Chinese state media points to foreign hand in Hong Kong protests
For Chinese state media, the protests present a conundrum: how to cover a story that is now too large to ignore without challenging the official narrative. Their response, at times, seems awkward.
According to the China Media Project at the University of Hong Kong, more than 20 mainland newspapers have run a story from China's state news agency, Xinhua, in response to the protests. That report is based largely on an official statement by the Hong Kong and Macau Affairs Office of the State Council and contains little explanation for the protests, which it calls " unlawful occupation actions." A later report from Xinhua, featured on the English-language China Daily Web site, describes the disruption caused to Hong Kong daily life in neutral terms.
In op-eds, however, there's a more noticeable negative sentiment. State newspaper Global Times, known for taking a stronger, more controversial stance on issues, published one editorial that says people should feel "sorrow over the chaos" caused by "radical opposition forces."
That editorial has since been deleted from the paper's Chinese-language Web site but still appears online in English, perhaps an indication of its target audience. "U.S. media is linking the Occupy Central movement with the Tiananmen Incident in 1989," the editorial says. "By hyping such a groundless comparison, they attempt to mislead and stir up Hong Kong society."
In another, now-deleted op-ed published by Global Times, Wang Qiang, a professor at the People’s Armed Police college, suggested that if Hong Kong's police could not control the protesters, mainland China's paramilitary group should be sent in. Events that "damage the fundamental interests of a sovereign country cannot be tolerated indefinitely," the article says, according to an archived version.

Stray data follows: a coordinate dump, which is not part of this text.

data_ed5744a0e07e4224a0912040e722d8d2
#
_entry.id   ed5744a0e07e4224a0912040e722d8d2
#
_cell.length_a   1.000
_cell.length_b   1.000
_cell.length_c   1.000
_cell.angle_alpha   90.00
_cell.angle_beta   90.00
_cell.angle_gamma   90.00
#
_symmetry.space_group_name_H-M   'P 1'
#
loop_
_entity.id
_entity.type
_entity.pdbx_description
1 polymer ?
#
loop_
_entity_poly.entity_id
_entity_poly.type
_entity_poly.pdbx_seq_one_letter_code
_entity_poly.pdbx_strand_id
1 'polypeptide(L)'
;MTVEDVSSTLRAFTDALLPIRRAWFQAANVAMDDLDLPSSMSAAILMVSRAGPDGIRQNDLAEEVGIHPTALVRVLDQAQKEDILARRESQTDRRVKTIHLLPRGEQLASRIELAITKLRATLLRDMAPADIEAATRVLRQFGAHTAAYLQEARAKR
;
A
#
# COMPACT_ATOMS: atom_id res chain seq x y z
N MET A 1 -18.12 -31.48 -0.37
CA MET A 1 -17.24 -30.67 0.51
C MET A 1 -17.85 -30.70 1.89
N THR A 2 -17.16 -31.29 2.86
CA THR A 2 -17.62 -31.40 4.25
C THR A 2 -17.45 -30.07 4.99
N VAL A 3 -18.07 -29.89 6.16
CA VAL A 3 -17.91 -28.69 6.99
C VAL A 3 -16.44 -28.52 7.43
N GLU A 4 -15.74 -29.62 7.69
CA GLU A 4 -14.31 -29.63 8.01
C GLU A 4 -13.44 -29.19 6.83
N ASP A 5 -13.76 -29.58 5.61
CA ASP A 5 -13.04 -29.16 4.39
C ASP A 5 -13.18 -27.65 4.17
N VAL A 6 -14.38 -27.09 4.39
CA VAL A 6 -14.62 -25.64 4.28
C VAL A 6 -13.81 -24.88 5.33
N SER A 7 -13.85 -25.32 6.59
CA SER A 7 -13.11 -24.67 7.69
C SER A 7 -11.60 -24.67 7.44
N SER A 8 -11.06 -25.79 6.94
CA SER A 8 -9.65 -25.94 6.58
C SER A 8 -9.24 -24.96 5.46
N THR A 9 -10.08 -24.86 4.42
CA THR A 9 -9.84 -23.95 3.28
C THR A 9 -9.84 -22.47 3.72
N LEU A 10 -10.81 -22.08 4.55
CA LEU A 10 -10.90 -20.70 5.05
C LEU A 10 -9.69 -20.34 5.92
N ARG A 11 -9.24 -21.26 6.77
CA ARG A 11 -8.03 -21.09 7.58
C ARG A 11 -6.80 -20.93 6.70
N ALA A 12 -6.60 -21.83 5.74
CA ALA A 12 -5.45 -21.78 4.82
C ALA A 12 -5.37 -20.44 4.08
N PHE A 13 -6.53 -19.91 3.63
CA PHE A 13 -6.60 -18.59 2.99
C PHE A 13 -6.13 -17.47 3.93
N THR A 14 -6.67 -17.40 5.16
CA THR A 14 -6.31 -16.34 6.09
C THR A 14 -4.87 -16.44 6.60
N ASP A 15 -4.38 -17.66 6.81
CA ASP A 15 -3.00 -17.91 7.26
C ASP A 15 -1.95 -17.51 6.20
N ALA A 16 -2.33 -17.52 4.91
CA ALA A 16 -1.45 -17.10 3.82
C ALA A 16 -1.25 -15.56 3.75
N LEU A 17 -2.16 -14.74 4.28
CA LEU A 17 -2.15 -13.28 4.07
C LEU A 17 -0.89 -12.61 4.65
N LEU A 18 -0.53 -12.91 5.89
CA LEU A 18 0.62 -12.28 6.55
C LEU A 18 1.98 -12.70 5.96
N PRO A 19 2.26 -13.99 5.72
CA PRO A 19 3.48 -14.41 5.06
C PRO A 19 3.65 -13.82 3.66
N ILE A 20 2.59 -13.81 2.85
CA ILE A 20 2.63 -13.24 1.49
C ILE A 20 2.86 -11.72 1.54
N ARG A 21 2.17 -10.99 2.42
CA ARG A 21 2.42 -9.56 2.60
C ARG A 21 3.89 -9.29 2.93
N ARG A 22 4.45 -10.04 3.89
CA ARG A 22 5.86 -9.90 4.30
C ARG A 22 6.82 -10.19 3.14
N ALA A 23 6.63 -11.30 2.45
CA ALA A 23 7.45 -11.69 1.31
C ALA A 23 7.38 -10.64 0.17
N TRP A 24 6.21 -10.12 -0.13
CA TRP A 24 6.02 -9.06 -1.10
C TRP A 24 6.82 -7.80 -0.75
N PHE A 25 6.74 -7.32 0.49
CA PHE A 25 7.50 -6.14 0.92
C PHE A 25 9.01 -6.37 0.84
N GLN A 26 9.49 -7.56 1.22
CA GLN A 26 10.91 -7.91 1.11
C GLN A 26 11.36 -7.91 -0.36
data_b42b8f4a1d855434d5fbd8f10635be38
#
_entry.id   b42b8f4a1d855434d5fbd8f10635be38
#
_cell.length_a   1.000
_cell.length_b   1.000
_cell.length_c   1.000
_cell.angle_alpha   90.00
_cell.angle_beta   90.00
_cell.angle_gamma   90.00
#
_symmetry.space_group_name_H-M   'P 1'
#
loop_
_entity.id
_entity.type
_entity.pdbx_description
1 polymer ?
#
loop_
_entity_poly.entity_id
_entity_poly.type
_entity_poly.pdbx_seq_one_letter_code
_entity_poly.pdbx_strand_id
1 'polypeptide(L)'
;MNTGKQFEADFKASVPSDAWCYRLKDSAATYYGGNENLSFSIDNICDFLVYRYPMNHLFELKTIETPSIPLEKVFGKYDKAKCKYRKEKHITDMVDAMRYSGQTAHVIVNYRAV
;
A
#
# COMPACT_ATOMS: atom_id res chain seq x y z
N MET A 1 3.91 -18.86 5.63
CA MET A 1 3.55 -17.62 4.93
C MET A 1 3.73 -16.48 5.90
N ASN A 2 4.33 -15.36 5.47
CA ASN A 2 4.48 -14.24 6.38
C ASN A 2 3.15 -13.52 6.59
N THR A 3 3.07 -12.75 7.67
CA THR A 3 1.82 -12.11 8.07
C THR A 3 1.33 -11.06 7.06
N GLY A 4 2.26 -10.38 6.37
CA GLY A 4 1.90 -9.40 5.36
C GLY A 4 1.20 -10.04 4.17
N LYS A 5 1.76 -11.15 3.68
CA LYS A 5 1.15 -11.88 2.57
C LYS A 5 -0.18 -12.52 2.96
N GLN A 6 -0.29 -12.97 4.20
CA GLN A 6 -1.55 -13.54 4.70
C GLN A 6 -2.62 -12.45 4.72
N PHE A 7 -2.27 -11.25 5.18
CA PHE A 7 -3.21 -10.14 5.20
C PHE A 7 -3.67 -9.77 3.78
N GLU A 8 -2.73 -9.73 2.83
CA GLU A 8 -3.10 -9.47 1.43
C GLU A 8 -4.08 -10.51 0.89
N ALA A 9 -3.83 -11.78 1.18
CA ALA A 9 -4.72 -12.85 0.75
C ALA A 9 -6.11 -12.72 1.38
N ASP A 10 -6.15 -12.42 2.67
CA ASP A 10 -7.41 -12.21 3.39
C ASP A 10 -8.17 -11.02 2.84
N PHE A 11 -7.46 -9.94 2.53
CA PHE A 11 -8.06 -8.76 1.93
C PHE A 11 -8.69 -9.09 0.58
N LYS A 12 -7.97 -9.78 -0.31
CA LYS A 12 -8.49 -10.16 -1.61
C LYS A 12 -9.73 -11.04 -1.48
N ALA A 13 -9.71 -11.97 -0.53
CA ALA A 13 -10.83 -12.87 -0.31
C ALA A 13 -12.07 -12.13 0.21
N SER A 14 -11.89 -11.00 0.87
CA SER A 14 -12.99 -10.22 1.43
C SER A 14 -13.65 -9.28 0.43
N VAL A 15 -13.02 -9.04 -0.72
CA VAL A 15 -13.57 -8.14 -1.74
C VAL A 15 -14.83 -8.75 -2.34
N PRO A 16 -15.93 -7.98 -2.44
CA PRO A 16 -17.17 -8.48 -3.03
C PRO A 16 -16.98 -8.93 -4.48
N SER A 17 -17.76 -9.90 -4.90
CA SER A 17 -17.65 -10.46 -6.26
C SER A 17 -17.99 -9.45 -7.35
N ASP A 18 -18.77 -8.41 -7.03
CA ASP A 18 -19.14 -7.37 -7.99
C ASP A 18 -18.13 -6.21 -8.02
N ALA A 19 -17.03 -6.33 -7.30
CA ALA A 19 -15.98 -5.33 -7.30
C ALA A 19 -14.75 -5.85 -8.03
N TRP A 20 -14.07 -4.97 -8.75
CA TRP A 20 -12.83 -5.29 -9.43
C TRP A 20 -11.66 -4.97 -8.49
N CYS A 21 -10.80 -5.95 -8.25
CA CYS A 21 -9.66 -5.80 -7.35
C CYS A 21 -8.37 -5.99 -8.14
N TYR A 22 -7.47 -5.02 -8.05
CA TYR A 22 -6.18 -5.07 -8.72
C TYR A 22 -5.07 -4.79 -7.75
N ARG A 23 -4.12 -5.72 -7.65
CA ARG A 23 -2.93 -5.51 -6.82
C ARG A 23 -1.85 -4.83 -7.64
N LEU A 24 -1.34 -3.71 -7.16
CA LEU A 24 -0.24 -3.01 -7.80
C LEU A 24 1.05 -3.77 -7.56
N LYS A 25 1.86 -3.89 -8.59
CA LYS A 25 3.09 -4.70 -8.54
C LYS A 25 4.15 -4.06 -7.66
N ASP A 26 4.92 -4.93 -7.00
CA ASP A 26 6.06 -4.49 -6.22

Meanwhile, the People's Daily published an op-ed Monday that expressly linked the protesters to "foreign anti-China forces" and alleged intervention by the United States and Britain. "No one is more concerned about the future and destiny of the Chinese people in Hong Kong" than the Chinese government, the op-ed states. It also accuses "some of the Western media" of creating "a big fuss," noting rolling live coverage of the protests.
That rolling coverage is certainly in marked contrast to how the story is being covered by Chinese broadcasters. The protests have been featured little, if at all, on China's largest state broadcaster, CCTV, and George Chen, a columnist at the independent South China Morning Post, points out that Shanghai's state television channel appears to be portraying the large crowds in Hong Kong as pro-state nationalists:
For mainland users looking online, the information isn't much better, unfortunately. China's large Web portals seem to be giving the protests little attention.
Social media is being restricted, too: The China Media Project's Weiboscope tool shows a remarkable spike in the number of posts censored on Chinese social networks, and, as my colleague William Wan notes, one of the few available Western social networks, Instagram, appeared to be blocked Monday.
Adam Taylor writes about foreign affairs for The Washington Post. Originally from London, he studied at the University of Manchester and Columbia University.